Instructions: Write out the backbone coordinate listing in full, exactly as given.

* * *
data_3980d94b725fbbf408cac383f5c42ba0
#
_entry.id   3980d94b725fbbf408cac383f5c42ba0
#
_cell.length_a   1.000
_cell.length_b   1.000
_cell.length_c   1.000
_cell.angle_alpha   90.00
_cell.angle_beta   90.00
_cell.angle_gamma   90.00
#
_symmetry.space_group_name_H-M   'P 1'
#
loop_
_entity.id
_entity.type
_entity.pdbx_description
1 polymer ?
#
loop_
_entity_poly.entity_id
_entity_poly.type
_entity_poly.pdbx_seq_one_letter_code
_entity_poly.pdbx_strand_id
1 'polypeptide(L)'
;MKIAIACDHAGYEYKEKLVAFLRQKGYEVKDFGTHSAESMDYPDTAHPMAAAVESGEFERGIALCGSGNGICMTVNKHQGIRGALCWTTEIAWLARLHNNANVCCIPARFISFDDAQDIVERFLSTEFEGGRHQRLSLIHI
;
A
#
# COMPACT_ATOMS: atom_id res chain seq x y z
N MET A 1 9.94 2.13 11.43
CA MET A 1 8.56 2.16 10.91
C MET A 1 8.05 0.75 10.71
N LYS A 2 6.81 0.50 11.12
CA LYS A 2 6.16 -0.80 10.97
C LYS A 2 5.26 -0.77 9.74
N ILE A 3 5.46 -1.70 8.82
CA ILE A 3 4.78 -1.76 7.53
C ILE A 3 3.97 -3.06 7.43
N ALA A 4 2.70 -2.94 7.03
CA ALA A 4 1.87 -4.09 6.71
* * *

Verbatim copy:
data_3980d94b725fbbf408cac383f5c42ba0
#
_entry.id   3980d94b725fbbf408cac383f5c42ba0
#
_cell.length_a   1.000
_cell.length_b   1.000
_cell.length_c   1.000
_cell.angle_alpha   90.00
_cell.angle_beta   90.00
_cell.angle_gamma   90.00
#
_symmetry.space_group_name_H-M   'P 1'
#
loop_
_entity.id
_entity.type
_entity.pdbx_description
1 polymer ?
#
loop_
_entity_poly.entity_id
_entity_poly.type
_entity_poly.pdbx_seq_one_letter_code
_entity_poly.pdbx_strand_id
1 'polypeptide(L)'
;MKIAIACDHAGYEYKEKLVAFLRQKGYEVKDFGTHSAESMDYPDTAHPMAAAVESGEFERGIALCGSGNGICMTVNKHQGIRGALCWTTEIAWLARLHNNANVCCIPARFISFDDAQDIVERFLSTEFEGGRHQRLSLIHI
;
A
#
# COMPACT_ATOMS: atom_id res chain seq x y z
N MET A 1 9.94 2.13 11.43
CA MET A 1 8.56 2.16 10.91
C MET A 1 8.05 0.75 10.71
N LYS A 2 6.81 0.50 11.12
CA LYS A 2 6.16 -0.80 10.97
C LYS A 2 5.26 -0.77 9.74
N ILE A 3 5.46 -1.70 8.82
CA ILE A 3 4.78 -1.76 7.53
C ILE A 3 3.97 -3.06 7.43
N ALA A 4 2.70 -2.94 7.03
CA ALA A 4 1.87 -4.09 6.71